Is Black Friday Still Exciting Online?
Here in the UK we used to marvel at our TV news screens when the annual Black Friday riots ensued across the pond. But like so many tempting inventions to come across from America, we are now in the grip of that post-Thanksgiving sale day phenomenon ourselves (even though we don’t celebrate Thanksgiving). However, charging in to your favourite department store, all guns blazing, to snap up the best deals brings a risk of all sorts of unladylike behaviour (ever elbowed a woman out of the way in pursuit of cut-price cashmere?) so unsurprisingly more of us are doing our sales shopping online. But what are the risks?
The fact is, you are more likely to be targeted by scammers on Black Friday, as they know we all have our budget goggles on and aren’t as vigilant as we might be at other times.
So keep these top tips in mind before you hit “pay now” tomorrow:
Only use trusted retailers: You know you can trust John Lewis, PC World et al so don’t be tempted to try a completely unheard of online shop with a dodgy website (think bad graphics and no reviews) just because they are promising great reductions. If you do decide to go with a less well-known retailer, check that the payment page has a URL starting “https” rather than “http” – this means it’s properly secure.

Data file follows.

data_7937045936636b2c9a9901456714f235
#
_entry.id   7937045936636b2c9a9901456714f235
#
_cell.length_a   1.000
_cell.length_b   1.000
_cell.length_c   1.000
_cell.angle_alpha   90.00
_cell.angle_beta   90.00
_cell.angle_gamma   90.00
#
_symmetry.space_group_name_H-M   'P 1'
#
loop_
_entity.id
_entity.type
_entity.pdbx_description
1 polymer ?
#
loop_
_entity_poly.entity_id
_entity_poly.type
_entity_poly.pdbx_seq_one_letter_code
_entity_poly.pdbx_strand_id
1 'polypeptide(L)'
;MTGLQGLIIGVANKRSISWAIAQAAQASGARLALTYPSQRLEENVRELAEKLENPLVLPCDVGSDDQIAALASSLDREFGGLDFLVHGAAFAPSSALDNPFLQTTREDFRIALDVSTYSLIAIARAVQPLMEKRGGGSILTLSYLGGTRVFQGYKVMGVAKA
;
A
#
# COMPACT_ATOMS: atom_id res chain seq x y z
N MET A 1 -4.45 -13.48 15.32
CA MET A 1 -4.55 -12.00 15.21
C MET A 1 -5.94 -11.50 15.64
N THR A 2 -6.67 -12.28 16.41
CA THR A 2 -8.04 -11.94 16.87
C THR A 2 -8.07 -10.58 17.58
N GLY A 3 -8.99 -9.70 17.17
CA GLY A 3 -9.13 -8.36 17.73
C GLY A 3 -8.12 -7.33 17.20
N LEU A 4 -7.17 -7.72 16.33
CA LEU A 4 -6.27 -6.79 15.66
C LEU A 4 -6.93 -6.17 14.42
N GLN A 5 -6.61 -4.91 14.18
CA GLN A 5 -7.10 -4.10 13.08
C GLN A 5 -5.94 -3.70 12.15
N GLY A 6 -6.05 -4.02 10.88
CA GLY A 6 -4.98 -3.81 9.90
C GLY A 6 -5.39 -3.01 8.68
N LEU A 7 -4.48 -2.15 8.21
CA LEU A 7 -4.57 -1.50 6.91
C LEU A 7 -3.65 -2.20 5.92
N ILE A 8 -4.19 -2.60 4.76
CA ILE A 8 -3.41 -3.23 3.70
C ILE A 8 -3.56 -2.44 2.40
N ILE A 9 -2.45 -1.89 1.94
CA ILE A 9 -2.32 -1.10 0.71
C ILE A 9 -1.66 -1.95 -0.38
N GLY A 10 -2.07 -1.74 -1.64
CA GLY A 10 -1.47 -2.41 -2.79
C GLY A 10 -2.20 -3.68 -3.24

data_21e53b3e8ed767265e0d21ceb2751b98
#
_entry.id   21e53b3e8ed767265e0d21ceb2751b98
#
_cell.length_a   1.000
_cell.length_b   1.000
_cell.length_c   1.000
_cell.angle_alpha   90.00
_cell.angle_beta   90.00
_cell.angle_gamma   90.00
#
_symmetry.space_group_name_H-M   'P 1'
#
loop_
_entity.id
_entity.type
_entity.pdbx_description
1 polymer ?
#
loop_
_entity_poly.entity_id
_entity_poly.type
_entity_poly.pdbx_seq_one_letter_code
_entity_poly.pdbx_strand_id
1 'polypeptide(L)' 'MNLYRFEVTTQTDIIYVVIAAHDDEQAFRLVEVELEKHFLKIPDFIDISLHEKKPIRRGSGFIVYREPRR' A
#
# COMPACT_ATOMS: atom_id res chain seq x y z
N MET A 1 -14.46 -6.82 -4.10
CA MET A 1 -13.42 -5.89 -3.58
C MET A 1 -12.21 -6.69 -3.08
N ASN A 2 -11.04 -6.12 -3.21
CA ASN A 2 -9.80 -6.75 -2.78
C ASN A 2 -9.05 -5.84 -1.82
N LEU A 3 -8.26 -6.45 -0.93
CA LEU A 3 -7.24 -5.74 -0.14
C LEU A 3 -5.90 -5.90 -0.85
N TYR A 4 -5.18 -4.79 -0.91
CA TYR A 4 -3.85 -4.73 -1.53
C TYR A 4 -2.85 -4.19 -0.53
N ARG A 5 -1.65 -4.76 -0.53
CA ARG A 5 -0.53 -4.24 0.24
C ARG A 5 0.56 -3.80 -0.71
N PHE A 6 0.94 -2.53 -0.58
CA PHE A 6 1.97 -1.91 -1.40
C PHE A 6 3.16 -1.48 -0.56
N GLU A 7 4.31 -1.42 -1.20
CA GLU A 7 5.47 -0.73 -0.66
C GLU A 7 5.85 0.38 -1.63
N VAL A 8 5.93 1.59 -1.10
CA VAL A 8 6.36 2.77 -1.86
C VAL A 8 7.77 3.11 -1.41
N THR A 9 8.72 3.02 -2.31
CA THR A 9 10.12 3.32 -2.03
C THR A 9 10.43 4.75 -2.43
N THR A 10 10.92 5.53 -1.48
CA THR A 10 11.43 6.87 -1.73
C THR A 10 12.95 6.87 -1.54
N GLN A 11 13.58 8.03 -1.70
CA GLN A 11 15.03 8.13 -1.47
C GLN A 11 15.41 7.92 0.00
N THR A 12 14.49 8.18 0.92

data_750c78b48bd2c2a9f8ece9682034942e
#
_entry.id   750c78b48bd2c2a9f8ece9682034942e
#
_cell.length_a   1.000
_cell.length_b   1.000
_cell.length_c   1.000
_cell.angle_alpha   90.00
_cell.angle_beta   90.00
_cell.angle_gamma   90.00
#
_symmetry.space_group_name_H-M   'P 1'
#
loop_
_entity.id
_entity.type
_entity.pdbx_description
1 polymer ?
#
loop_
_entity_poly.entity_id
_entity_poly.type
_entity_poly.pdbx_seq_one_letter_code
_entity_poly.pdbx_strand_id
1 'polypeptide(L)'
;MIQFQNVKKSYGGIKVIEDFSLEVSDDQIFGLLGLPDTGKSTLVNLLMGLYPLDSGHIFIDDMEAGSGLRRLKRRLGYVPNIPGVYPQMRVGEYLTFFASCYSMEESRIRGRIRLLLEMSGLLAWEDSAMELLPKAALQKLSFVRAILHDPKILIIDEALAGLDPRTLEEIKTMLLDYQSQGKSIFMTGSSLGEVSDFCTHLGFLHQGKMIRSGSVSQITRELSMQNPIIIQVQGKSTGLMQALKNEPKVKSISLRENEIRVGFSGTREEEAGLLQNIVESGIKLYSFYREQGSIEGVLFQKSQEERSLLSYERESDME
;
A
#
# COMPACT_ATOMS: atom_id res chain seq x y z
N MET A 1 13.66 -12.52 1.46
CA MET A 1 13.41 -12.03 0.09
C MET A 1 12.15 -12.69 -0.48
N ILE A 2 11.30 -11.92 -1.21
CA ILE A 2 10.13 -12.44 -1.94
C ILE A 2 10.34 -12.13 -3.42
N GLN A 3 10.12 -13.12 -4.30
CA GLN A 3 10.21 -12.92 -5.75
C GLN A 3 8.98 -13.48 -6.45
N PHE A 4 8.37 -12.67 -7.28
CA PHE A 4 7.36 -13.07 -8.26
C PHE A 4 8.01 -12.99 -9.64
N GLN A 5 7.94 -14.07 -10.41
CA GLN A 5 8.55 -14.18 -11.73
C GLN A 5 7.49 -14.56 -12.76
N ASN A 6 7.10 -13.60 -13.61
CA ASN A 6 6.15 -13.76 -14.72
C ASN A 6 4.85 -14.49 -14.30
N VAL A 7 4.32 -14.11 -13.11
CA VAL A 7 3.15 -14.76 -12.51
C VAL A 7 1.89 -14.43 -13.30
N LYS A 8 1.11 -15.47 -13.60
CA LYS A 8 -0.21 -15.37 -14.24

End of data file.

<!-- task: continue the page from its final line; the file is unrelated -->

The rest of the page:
Be price-savvy: If they offer you a “was” or “before” price, it should be the amount the item was most recently sold for, not one from ages ago. So do your research - website camelcamelcamel is a good price tracker for Amazon.
What’s the returns policy? Especially with tech purchases, the returns window could be smaller than you think. And some shops won’t give refunds on sales goods.
Credit where credit’s due: Wise shoppers always pay by credit card, to benefit from the support of your bank if you do need to dispute a missing order or dodgy deal.